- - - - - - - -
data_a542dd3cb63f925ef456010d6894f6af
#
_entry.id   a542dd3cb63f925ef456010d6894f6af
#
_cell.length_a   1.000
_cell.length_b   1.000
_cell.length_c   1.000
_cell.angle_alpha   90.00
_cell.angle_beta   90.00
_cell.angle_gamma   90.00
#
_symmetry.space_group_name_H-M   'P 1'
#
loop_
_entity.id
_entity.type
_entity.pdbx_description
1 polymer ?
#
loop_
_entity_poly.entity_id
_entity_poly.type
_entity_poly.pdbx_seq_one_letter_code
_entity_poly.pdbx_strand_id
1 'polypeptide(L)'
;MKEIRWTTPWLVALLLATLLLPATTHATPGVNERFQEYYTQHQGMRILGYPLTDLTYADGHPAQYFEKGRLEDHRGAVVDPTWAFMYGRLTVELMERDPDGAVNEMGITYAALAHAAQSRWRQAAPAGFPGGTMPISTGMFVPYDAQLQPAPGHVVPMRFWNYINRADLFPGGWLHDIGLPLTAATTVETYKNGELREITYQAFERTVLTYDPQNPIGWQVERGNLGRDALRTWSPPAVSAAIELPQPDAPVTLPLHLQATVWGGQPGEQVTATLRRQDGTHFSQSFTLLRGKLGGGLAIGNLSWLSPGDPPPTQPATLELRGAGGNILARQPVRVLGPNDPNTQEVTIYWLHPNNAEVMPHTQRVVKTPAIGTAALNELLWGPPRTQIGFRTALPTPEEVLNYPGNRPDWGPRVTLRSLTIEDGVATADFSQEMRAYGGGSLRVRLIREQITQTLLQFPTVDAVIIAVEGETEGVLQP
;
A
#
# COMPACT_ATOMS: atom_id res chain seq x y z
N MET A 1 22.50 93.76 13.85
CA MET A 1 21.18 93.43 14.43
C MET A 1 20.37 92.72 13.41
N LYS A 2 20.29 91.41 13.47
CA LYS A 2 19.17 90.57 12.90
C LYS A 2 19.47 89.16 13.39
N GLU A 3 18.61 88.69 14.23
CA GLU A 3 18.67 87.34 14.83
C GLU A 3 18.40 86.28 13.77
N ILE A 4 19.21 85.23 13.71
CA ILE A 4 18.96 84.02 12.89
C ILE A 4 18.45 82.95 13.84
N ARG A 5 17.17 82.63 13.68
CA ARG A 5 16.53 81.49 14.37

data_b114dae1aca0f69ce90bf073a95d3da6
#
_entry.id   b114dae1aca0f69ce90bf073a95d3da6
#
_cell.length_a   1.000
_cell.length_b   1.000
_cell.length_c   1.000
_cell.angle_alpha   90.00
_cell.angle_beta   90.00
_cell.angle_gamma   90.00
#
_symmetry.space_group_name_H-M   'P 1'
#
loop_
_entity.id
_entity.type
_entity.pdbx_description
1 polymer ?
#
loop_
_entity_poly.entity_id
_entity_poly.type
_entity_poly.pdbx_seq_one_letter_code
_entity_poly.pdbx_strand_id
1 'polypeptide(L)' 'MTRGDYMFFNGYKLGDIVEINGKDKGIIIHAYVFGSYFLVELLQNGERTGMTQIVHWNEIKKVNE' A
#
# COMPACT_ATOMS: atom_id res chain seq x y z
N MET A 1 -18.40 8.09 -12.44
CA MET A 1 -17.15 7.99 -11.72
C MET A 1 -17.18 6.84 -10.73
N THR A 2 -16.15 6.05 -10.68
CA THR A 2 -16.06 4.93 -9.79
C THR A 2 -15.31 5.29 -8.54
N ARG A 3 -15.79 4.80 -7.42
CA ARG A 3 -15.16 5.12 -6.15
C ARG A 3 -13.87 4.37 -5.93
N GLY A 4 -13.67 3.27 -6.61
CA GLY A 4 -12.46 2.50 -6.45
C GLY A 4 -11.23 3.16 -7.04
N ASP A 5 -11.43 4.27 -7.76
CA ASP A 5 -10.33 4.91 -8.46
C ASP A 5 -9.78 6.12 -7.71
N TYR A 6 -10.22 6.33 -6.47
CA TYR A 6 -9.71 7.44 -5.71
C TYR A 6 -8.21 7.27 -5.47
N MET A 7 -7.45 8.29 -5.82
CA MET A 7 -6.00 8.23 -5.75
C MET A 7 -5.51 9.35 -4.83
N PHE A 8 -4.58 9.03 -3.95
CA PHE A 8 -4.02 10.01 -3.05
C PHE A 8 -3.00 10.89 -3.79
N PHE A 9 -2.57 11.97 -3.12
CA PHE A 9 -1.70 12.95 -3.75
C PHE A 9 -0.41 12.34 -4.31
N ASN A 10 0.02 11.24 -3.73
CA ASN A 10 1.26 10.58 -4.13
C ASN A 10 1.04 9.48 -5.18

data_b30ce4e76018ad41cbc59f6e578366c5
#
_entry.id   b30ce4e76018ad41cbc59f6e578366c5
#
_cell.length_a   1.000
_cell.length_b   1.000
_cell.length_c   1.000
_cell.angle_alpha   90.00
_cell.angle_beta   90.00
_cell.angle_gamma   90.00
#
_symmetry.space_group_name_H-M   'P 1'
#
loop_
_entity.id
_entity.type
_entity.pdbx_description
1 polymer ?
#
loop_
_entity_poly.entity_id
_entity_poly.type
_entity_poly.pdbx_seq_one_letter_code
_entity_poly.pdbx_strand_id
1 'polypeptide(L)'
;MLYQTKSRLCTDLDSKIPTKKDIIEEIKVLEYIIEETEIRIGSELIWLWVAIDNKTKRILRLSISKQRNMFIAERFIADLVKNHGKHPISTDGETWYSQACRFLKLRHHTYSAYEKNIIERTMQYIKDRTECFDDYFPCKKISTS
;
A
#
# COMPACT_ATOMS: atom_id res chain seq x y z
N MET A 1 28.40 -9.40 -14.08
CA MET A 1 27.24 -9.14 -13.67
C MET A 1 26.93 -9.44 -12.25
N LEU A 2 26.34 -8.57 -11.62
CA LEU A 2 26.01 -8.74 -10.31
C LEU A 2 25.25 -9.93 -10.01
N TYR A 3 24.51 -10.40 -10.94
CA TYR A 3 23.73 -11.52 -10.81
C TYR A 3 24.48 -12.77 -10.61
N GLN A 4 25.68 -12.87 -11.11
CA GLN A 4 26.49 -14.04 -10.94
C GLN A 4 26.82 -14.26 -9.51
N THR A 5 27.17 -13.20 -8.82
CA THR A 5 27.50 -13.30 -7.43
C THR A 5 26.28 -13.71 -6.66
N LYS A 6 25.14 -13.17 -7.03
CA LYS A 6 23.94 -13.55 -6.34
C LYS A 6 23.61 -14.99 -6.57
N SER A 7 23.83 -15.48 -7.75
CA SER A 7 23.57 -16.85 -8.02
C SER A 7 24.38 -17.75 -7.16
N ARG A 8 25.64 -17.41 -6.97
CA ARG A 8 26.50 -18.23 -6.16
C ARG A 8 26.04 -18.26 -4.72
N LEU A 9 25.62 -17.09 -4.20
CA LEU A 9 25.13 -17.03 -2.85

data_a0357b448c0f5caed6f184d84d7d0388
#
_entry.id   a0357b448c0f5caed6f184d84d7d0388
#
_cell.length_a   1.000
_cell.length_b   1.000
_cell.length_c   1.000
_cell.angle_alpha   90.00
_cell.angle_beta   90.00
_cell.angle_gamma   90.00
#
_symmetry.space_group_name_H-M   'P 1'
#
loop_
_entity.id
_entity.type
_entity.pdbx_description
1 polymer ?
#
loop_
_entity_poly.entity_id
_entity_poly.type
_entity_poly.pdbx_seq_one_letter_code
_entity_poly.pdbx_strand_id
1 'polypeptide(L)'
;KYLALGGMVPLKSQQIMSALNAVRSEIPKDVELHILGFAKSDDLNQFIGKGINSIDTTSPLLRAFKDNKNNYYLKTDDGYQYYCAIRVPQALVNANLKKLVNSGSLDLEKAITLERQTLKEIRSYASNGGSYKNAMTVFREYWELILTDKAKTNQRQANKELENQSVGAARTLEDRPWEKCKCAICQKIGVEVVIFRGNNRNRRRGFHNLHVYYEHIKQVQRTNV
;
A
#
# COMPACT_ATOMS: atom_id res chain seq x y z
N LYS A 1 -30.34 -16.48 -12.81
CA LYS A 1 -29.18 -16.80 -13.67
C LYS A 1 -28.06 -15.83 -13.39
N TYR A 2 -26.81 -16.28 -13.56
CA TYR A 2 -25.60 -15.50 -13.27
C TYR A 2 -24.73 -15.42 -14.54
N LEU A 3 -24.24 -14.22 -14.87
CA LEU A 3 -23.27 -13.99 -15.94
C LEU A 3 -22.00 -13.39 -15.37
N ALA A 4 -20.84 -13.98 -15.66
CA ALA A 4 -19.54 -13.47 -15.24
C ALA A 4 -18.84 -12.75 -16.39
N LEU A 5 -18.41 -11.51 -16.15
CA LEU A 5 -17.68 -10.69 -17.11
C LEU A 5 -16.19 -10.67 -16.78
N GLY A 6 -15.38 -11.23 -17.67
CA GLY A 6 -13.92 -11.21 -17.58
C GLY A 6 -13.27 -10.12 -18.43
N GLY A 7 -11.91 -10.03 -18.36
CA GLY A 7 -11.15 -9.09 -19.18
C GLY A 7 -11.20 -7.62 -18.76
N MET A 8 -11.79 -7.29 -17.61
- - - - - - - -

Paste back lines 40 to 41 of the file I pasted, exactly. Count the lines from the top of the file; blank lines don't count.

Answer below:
N ILE A 4 19.21 85.23 13.71
CA ILE A 4 18.96 84.02 12.89